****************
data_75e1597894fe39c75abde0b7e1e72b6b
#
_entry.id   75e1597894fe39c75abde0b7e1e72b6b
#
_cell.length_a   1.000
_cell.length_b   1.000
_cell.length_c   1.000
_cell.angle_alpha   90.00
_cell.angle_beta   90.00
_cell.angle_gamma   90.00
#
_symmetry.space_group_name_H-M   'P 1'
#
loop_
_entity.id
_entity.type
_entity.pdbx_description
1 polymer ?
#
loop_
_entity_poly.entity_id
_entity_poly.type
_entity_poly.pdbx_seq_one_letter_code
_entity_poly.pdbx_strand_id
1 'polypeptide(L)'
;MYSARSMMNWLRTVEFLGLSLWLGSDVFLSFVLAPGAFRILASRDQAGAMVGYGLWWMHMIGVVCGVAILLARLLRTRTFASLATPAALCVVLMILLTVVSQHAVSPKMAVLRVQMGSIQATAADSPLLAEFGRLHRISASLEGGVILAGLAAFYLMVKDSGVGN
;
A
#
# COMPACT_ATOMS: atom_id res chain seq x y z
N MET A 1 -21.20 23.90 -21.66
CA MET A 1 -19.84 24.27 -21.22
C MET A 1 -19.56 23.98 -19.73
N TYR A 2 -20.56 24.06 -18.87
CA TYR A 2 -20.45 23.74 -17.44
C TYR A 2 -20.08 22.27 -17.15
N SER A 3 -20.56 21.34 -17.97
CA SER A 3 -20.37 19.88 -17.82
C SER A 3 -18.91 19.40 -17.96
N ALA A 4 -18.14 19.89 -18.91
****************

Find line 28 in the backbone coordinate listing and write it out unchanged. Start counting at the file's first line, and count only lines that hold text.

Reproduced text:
A